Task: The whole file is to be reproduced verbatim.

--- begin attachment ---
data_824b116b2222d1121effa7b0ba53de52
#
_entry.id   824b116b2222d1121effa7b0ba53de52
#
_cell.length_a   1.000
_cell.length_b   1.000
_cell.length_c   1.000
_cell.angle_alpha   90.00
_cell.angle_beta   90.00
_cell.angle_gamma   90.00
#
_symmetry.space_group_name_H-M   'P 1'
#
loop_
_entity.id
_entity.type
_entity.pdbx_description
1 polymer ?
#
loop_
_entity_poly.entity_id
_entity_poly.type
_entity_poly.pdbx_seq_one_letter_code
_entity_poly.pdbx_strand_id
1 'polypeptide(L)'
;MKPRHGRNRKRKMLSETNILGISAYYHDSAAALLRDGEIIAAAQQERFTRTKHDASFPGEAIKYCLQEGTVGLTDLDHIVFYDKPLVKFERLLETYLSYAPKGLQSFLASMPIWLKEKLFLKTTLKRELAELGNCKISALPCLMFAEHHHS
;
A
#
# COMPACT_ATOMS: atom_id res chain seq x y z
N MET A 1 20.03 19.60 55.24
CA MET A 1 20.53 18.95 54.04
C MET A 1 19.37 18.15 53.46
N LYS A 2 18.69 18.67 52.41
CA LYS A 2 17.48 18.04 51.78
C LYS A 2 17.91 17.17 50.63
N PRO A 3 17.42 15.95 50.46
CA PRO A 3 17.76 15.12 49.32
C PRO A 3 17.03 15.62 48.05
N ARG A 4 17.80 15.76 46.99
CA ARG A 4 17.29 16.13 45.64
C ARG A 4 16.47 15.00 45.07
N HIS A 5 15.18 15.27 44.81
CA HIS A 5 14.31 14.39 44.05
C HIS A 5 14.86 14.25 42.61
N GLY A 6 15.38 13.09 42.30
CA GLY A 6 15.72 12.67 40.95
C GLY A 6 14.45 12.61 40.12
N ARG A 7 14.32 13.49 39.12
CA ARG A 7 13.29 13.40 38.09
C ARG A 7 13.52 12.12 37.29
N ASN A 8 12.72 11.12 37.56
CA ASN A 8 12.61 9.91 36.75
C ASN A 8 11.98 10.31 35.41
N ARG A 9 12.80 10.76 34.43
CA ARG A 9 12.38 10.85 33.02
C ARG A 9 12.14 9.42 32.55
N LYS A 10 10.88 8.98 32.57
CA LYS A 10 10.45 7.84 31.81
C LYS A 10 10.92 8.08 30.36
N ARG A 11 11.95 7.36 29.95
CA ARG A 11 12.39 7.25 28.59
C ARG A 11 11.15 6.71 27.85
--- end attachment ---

data_824b116b2222d1121effa7b0ba53de52
#
_entry.id   824b116b2222d1121effa7b0ba53de52
#
_cell.length_a   1.000
_cell.length_b   1.000
_cell.length_c   1.000
_cell.angle_alpha   90.00
_cell.angle_beta   90.00
_cell.angle_gamma   90.00
#
_symmetry.space_group_name_H-M   'P 1'
#
loop_
_entity.id
_entity.type
_entity.pdbx_description
1 polymer ?
#
loop_
_entity_poly.entity_id
_entity_poly.type
_entity_poly.pdbx_seq_one_letter_code
_entity_poly.pdbx_strand_id
1 'polypeptide(L)'
;MKPRHGRNRKRKMLSETNILGISAYYHDSAAALLRDGEIIAAAQQERFTRTKHDASFPGEAIKYCLQEGTVGLTDLDHIVFYDKPLVKFERLLETYLSYAPKGLQSFLASMPIWLKEKLFLKTTLKRELAELGNCKISALPCLMFAEHHHS
;
A
#
# COMPACT_ATOMS: atom_id res chain seq x y z
N MET A 1 20.03 19.60 55.24
CA MET A 1 20.53 18.95 54.04
C MET A 1 19.37 18.15 53.46
N LYS A 2 18.69 18.67 52.41
CA LYS A 2 17.48 18.04 51.78
C LYS A 2 17.91 17.17 50.63
N PRO A 3 17.42 15.95 50.46
CA PRO A 3 17.76 15.12 49.32
C PRO A 3 17.03 15.62 48.05
N ARG A 4 17.80 15.76 46.99
CA ARG A 4 17.29 16.13 45.64
C ARG A 4 16.47 15.00 45.07
N HIS A 5 15.18 15.27 44.81
CA HIS A 5 14.31 14.39 44.05
C HIS A 5 14.86 14.25 42.61
N GLY A 6 15.38 13.09 42.30
CA GLY A 6 15.72 12.67 40.95
C GLY A 6 14.45 12.61 40.12
N ARG A 7 14.32 13.49 39.12
CA ARG A 7 13.29 13.40 38.09
C ARG A 7 13.52 12.12 37.29
N ASN A 8 12.72 11.12 37.56
CA ASN A 8 12.61 9.91 36.75
C ASN A 8 11.98 10.31 35.41
N ARG A 9 12.80 10.76 34.43
CA ARG A 9 12.38 10.85 33.02
C ARG A 9 12.14 9.42 32.55
N LYS A 10 10.88 8.98 32.57
CA LYS A 10 10.45 7.84 31.81
C LYS A 10 10.92 8.08 30.36
N ARG A 11 11.95 7.36 29.95
CA ARG A 11 12.39 7.25 28.59
C ARG A 11 11.15 6.71 27.85